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|Articles - August 2011|
|Wednesday, July 20, 2011|
Page 4 of 8
“But,” says Mark Hatfield, Chambers Communications (KDRV) managing director of news and programming, pointing to the bank of TVs on the wall of his office in Medford, “this is still the screen that people look at at the end of the day. We as news organizations will continue as long as we’re relevant and serve our communities. I actually think the future for this market is bright.”
Bright for whom? In fact, consolidation among the stations has already begun. In 2006, the local Fox affiliate, KMVU, contracted with KOBI for news coverage. The relationship has been “very successful,” Smullin says, and it adds a much-needed revenue stream to COBI’s coffers. While the partnership isn’t comparable to the situation in Redding-Chico, it represents a step in the direction of consolidation.
Many area residents would feel the loss of even one news operation. Medford and neighboring towns like Klamath Falls, Ashland, Grants Pass and Jacksonville have grown accustomed to excellent local news coverage, from Friday night high school football games to breaking news about weather, forest fires and traffic tie-ups, to information about charity fundraisers.
Steve Safron, editor of the online broadcast industry publication Lost Remote, thinks it unlikely that any of the networks would abandon Medford. “The networks care about those small markets,” he says. “It’s an aggregate thing; they want those households. They help sell advertising and they maintain their brands.”
Yet the networks might be inclined to reduce costs if possible. Combining news operations might make financial sense in a tight, small market, Fay says. But the community would lose an irreplaceable asset, says Melanie Wingo, a former KDRV reporter now with KATU in Portland.
Wingo says Medford viewers are devoted to their favorite news programs. “They will turn the dial when a [network] program ends to hear the news from the local team they’re loyal to,” she says. “You don’t always see that in larger markets.” She worries that Medford could become merely a satellite market to Eugene (No. 118), which has been growing in the number of households served as Medford has stagnated. KDRV is part of Chambers Communications, which is based in Eugene, but Hatfield says KDRV is not a satellinte station run out of Eugene. Hatfield is the market manager of KDRV, and managing director of news and programming for KDRV, KEZI in Eugene and KOHD in Bend, the result of a round of management layoffs in the summer of 2010.
“I hope no part of the Medford market goes away,” she says. “People there simply rely on their TV stations too much.”
Friday, August 14, 2015
BY JACOB PALMER | DIGITAL NEWS EDITOR
17 airlines make stops at Portland International Airport, but not all are created equal when it comes to customer service.
Thursday, August 20, 2015
BY JOE CORTRIGHT
We get the education we deserve.
Wednesday, August 26, 2015
BY KIM MOORE AND LINDA BAKER
Child care in Oregon is expensive and hard to find. We delved into the numbers and talked to a few executives and managers about day care costs, accessibility and work-life balance.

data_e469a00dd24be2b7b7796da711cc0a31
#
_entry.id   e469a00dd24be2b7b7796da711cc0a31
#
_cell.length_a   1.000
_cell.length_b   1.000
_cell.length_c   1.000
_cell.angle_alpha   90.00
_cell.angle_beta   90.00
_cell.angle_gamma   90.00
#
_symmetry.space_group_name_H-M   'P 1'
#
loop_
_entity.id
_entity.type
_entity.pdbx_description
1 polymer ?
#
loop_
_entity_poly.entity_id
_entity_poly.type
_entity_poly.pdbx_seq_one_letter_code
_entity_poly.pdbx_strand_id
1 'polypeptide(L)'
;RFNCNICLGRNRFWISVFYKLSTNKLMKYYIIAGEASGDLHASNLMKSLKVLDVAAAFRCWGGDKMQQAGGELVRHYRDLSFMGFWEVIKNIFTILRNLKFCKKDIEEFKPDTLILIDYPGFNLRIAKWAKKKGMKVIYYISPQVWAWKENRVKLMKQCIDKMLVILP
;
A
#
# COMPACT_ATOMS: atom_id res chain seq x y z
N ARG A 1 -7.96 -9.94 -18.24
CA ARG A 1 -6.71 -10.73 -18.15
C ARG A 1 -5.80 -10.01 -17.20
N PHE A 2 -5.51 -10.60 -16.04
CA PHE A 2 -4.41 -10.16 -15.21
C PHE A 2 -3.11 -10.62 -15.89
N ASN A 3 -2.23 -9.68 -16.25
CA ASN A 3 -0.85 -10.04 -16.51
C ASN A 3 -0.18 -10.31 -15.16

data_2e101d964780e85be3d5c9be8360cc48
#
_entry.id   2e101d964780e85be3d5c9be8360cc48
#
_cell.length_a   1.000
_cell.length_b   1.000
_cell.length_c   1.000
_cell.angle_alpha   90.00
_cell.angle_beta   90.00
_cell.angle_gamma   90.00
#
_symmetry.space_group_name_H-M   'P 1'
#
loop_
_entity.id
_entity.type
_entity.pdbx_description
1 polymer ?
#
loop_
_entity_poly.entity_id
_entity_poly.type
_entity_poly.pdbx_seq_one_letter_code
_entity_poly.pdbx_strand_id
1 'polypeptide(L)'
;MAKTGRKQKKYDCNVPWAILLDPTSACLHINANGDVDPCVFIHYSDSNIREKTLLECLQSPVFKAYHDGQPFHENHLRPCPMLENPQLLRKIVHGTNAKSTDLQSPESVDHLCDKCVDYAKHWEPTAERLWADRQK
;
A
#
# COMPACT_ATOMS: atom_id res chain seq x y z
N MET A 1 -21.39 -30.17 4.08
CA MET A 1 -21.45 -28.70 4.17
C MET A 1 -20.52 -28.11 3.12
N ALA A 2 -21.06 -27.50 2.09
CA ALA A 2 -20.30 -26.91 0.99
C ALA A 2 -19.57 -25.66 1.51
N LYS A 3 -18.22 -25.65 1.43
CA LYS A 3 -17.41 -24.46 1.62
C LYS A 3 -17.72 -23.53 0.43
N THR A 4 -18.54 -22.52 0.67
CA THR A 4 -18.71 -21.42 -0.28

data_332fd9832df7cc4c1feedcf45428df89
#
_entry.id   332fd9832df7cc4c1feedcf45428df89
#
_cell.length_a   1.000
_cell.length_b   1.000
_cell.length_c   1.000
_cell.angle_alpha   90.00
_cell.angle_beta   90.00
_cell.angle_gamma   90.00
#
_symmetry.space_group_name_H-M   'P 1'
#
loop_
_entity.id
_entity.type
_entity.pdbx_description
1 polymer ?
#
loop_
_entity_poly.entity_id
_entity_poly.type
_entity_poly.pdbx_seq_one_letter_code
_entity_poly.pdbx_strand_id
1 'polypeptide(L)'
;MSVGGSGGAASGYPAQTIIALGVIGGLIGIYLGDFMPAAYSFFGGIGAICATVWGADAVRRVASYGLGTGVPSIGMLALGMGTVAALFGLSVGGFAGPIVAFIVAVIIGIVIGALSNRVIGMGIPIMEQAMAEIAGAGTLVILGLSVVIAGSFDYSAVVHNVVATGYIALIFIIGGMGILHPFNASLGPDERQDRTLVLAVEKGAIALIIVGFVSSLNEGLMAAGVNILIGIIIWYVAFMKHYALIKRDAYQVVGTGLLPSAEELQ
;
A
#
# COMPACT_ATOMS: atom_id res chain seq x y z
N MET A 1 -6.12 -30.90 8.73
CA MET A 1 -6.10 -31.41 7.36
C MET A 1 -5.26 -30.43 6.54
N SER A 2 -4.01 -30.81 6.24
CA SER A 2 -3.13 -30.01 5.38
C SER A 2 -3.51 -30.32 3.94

Wednesday, August 19, 2015
BY CHRIS NOBLE
Oregon is home to an abundance of gritty warehouses reborn as trendy office spaces, as well as crafty hipsters turned entrepreneurs. Does the combination yield an equally bounteous office products sector? Not so much. Occupying the limited desk jockey space are Field Notes, a spinoff of Portland’s Draplin Design Company, and Schuttenworks, known for whittling Apple device stands. For a full complement of keyboard trays, docking stations and mouse pads, check out the GroveMade line, guaranteed to boost the cachet of even the lowliest cubicle drone.
Monday, September 28, 2015
BY LINDA BAKER
Bill Levy of Pacific Ag talked to Oregon Business about new residue markets, the company’s growth strategy and why a biofuel plant is like a large cow.
Wednesday, August 19, 2015
BY LINDA BAKER
In 2010 Vanessa Keitges and several investors purchased Portland-based Columbia Green Technologies, a green-roof company. The 13-person firm has a 200% annual growth rate, exports 30% of its product to Canada and received its first infusion of venture capital in 2014 from Yaletown Venture Partners. CEO Keitges, 40, a Southern Oregon native who serves on President Obama’s Export Council, talks about market innovation, scaling small business and why Oregon is falling behind in green-roof construction.
Thursday, August 27, 2015
BY LINDA BAKER
How do you put a baby on the cover of a business magazine without it looking too cutesy?
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Wage gaps and workforce shortages are threatening the quality of care and supports to Oregonians with intellectual and developmental disabilities. Who’s caring for those who care for our most vulnerable residents?
Engaging employees and customers along the way.
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Former Chief Medical Officer for Saint Alphonsus Health Alliance brings 30 years of healthcare industry expertise and innovation.
Have you reviewed and revised your vacation, sick leave and PTO polices? Determined how to best comply with Oregon's Sick Leave law? Let us help.